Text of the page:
How to launch a successful business that gains momentum and succeeds

I’m going to bet you’re interested in running a business that succeeds. Getting started is one thing, but growing and maintaining a successful business is a whole other test entirely.

What does it take to grow a successful business?

In Australia. 60% of businesses will fail in the first three years. It’s a sobering statistic that reminds us of the serious challenge of running a sustainable business. So, how can you turn a successful launch into a long term success? Here are five key factors that I’ve discovered from over two decades’ of building, growing, and maintaining my business, Cars For Sale.

Solve real problems

It might sound obvious, but it’s surprising how many business owners aren’t focussed on client’s problems. Your business must solve a problem to succeed, whether it’s an empty wall needing a painting, or a team member needing software to help tackle a huge workload.

Over the long term, those problems might change. Solving problems isn’t a one and done scenario, but an ever-evolving question for a business owner to ask. What new problems are your customers facing? How can you meet their needs in new and uniquely helpful ways? Never stop asking these questions, and don’t be afraid to ask them often and loudly.

Learn the lingo without straying into buzzword territory

Communication is key, but many businesses often fail to talk to their clients in a way that they understand. This could be something as simple as not understanding the terminology that’s used by the industry you’re selling to. You might have a product that absolutely solves the problem, but you’re not using the right terminology to get through to that customer.

Your communication might go the opposite route, where you’re using so many buzzwords and complex terminology that turn your client off – or worse, they don’t understand you. Even if your client does have an idea of what you’re saying, using an onslaught of buzzwords, acronyms, and terminology usually isn’t the best way to get your point across.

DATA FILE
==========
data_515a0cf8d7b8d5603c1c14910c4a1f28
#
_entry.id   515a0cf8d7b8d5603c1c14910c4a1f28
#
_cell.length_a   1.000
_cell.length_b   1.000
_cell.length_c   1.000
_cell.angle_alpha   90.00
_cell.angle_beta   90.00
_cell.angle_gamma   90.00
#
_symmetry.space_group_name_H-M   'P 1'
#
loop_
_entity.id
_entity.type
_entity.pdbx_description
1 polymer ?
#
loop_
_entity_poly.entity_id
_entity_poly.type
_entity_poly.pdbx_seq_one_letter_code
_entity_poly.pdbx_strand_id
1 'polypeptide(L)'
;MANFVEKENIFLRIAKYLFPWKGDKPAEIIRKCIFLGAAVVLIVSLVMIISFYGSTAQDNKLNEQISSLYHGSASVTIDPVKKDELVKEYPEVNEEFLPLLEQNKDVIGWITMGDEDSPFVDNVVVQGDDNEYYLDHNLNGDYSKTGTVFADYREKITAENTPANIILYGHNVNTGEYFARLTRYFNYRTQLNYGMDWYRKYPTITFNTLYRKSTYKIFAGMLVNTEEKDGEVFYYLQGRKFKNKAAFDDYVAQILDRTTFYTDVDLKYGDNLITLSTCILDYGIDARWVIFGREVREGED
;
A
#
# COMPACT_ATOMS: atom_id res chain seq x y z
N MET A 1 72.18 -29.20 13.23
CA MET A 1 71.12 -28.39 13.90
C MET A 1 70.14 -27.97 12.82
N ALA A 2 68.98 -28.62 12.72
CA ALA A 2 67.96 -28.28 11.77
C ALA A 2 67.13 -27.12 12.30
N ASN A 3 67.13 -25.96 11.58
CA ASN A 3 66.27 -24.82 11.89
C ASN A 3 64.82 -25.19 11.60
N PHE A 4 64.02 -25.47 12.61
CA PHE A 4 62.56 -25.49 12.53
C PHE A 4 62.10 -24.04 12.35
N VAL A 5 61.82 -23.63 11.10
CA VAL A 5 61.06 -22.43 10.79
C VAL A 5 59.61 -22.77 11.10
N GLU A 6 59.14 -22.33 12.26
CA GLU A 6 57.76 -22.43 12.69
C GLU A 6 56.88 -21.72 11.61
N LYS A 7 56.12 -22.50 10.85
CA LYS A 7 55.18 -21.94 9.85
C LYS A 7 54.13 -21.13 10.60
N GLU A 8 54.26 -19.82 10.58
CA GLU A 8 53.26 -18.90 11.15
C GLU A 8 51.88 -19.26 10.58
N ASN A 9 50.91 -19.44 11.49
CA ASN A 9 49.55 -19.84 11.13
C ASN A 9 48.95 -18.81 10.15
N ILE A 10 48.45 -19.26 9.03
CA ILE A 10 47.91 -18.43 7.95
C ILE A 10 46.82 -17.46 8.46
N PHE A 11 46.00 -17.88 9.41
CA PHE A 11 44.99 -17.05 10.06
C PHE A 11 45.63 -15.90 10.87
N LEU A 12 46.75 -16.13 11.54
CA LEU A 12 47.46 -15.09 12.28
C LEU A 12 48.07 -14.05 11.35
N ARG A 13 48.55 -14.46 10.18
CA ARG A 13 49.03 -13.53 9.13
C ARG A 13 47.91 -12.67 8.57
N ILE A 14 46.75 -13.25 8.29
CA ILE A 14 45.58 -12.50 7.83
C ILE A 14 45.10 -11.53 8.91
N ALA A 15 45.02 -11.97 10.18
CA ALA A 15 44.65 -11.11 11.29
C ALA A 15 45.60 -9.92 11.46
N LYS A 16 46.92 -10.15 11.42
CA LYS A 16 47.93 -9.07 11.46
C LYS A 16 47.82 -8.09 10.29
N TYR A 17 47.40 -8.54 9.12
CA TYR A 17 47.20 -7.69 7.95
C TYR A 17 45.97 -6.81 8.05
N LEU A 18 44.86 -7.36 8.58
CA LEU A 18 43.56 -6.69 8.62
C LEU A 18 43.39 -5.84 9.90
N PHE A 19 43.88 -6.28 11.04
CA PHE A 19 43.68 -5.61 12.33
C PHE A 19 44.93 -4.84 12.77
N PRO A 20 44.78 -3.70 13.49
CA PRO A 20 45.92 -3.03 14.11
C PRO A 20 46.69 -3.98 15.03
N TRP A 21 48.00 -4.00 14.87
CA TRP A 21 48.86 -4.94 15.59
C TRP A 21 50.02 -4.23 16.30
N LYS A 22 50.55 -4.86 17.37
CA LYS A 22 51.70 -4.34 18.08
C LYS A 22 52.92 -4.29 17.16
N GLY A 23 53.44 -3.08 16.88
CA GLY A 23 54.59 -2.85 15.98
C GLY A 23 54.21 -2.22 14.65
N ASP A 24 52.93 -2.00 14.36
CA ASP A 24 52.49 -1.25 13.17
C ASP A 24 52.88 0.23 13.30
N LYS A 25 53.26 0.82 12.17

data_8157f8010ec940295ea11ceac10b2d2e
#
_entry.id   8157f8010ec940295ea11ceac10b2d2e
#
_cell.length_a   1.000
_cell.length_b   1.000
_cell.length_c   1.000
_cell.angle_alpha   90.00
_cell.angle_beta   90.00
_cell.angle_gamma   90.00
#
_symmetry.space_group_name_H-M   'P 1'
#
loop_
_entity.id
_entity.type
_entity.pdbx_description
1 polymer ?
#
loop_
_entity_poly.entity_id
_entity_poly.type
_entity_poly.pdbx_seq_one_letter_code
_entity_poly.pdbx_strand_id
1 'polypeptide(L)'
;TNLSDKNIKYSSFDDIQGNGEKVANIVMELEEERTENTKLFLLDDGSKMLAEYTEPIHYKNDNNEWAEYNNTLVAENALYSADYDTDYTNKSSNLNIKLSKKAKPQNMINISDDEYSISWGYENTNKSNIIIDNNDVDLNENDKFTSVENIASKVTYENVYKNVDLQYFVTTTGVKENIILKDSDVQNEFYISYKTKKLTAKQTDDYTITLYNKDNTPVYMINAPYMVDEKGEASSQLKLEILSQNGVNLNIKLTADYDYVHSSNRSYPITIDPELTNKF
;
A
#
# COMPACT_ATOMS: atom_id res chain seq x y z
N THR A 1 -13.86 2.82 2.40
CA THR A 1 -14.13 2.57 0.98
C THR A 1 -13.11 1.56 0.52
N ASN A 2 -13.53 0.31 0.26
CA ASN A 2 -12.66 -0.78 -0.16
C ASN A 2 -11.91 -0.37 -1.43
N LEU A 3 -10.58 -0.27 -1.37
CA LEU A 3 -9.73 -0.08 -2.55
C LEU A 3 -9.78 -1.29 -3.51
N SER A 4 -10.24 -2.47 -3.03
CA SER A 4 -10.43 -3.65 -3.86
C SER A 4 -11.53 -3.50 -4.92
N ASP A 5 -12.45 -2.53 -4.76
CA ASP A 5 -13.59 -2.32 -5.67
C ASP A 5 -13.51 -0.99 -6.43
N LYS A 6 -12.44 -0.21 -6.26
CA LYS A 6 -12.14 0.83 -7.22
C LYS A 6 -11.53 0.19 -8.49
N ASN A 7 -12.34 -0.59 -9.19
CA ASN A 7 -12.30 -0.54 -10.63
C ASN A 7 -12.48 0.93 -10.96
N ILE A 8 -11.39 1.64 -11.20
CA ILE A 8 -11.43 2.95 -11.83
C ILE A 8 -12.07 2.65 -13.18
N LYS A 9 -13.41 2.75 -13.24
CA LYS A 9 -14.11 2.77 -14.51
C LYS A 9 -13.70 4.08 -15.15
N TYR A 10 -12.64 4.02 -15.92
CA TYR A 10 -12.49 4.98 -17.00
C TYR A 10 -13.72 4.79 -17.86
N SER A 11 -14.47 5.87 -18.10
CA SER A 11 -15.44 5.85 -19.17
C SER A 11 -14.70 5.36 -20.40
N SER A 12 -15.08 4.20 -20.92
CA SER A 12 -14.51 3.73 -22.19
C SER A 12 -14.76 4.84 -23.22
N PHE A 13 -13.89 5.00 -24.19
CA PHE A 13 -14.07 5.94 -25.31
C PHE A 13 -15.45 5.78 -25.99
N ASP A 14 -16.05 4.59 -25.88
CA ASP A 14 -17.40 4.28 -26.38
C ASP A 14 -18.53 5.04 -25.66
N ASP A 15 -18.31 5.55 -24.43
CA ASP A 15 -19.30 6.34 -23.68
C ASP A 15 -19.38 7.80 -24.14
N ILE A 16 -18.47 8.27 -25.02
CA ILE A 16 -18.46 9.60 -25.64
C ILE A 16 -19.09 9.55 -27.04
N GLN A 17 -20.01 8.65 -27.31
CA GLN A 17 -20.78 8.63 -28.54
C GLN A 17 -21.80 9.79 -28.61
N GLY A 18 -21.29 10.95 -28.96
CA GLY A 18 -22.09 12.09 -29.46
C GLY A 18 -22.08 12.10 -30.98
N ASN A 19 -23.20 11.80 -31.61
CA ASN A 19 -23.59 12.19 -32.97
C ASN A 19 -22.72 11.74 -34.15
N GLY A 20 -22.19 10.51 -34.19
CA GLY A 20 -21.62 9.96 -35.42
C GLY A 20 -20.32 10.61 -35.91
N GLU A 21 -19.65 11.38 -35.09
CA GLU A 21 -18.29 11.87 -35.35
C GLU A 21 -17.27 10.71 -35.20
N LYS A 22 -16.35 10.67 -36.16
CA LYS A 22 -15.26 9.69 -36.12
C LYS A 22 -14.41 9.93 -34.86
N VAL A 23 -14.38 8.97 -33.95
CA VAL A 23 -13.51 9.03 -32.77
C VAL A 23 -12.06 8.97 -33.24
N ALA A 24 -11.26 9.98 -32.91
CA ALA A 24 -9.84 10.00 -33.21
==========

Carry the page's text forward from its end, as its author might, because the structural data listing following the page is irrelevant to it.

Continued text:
Build the right relationships

Relationships are very essential for the long-term success of any organisation, but it’s most importantly it is critical to go about building those relationships in the right way. No one’s going to help you out if they if they don’t know who you are, so never underestimate the value of building a relationship before launching into business strategies and spreadsheets.

Family connections can be very helpful in these circumstances, but even if you haven’t got a family connection, it’s possible to draw on old work contacts, old clients, or friends for new business. It’s best not to approach a new contact with a ‘what can you do for me’ mentality.

Instead, ask ‘what can I do for them?’. By starting out on a helpful footing, they will be far more inclined to help you down the track. If you have a glaringly obvious ulterior motive, they will spot it a mile away – and only ever think of you as ‘the competition’.

Making the right hires

As your business grows, you must perfect the skill of hiring the right people. Your hires are a reflection of your company, so it’s critical to get them right. Look for people who demonstrate in interest in their work outside of hours. This doesn’t mean they love working overtime, but that they’re so curious and motivated that they don’t see their job as a job.

For example, if you’re hiring a computer developer, look for a member of a coding club, or someone who spends time working on creative coding projects. If you’re hiring a social media marketing manager, consider one who runs their own successful social media account.

Focus, focus, focus

All of these points come down to one thing: focus. Stay lazer focussed on your goals, and only complete tasks that take you closer to them. Find the problem, focus on it. If you can do that, you’ll be well on your way to growing a successful business over the long term.

Kadir Gunduz is the creator of Virtual Yard – one of Australia’s fastest growing software solutions used by more than 600 car dealers world wide. Kadir Gunduz taught himself to code at age 14 and has since had roles as a senior software developer at advertising agency The Works, before founding the air tasker of online Car sales – Cars For Sale, alongside his previously launched software solution Virtual Yard.